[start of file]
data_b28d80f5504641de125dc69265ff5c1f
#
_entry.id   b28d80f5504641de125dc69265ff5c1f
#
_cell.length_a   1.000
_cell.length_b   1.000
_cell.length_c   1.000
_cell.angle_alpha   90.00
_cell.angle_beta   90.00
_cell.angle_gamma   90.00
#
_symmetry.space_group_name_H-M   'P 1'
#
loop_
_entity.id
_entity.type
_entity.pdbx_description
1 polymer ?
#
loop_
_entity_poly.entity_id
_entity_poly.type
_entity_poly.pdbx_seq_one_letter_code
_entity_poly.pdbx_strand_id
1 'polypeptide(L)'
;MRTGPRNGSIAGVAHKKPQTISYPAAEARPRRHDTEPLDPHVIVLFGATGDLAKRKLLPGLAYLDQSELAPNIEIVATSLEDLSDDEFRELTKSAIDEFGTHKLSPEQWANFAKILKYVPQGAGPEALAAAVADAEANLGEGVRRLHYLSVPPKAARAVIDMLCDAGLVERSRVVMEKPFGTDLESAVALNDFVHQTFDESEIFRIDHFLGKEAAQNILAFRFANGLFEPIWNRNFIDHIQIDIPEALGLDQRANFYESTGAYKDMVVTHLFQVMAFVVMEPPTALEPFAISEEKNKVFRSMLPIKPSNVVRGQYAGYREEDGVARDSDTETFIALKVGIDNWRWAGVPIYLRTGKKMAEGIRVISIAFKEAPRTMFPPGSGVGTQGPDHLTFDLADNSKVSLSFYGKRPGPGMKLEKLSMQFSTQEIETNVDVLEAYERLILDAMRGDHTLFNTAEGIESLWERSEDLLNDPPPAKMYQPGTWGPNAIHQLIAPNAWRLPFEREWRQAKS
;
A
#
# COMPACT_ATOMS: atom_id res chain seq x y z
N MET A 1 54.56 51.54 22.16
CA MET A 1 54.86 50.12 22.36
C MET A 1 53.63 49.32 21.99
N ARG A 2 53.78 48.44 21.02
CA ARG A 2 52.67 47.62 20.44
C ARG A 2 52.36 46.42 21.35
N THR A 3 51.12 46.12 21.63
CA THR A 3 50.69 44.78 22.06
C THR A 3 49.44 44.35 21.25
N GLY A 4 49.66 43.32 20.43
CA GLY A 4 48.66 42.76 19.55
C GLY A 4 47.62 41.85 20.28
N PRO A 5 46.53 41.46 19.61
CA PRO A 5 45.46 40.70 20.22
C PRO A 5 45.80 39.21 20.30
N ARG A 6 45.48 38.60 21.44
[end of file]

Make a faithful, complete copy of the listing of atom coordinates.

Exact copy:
data_b28d80f5504641de125dc69265ff5c1f
#
_entry.id   b28d80f5504641de125dc69265ff5c1f
#
_cell.length_a   1.000
_cell.length_b   1.000
_cell.length_c   1.000
_cell.angle_alpha   90.00
_cell.angle_beta   90.00
_cell.angle_gamma   90.00
#
_symmetry.space_group_name_H-M   'P 1'
#
loop_
_entity.id
_entity.type
_entity.pdbx_description
1 polymer ?
#
loop_
_entity_poly.entity_id
_entity_poly.type
_entity_poly.pdbx_seq_one_letter_code
_entity_poly.pdbx_strand_id
1 'polypeptide(L)'
;MRTGPRNGSIAGVAHKKPQTISYPAAEARPRRHDTEPLDPHVIVLFGATGDLAKRKLLPGLAYLDQSELAPNIEIVATSLEDLSDDEFRELTKSAIDEFGTHKLSPEQWANFAKILKYVPQGAGPEALAAAVADAEANLGEGVRRLHYLSVPPKAARAVIDMLCDAGLVERSRVVMEKPFGTDLESAVALNDFVHQTFDESEIFRIDHFLGKEAAQNILAFRFANGLFEPIWNRNFIDHIQIDIPEALGLDQRANFYESTGAYKDMVVTHLFQVMAFVVMEPPTALEPFAISEEKNKVFRSMLPIKPSNVVRGQYAGYREEDGVARDSDTETFIALKVGIDNWRWAGVPIYLRTGKKMAEGIRVISIAFKEAPRTMFPPGSGVGTQGPDHLTFDLADNSKVSLSFYGKRPGPGMKLEKLSMQFSTQEIETNVDVLEAYERLILDAMRGDHTLFNTAEGIESLWERSEDLLNDPPPAKMYQPGTWGPNAIHQLIAPNAWRLPFEREWRQAKS
;
A
#
# COMPACT_ATOMS: atom_id res chain seq x y z
N MET A 1 54.56 51.54 22.16
CA MET A 1 54.86 50.12 22.36
C MET A 1 53.63 49.32 21.99
N ARG A 2 53.78 48.44 21.02
CA ARG A 2 52.67 47.62 20.44
C ARG A 2 52.36 46.42 21.35
N THR A 3 51.12 46.12 21.63
CA THR A 3 50.69 44.78 22.06
C THR A 3 49.44 44.35 21.25
N GLY A 4 49.66 43.32 20.43
CA GLY A 4 48.66 42.76 19.55
C GLY A 4 47.62 41.85 20.28
N PRO A 5 46.53 41.46 19.61
CA PRO A 5 45.46 40.70 20.22
C PRO A 5 45.80 39.21 20.30
N ARG A 6 45.48 38.60 21.44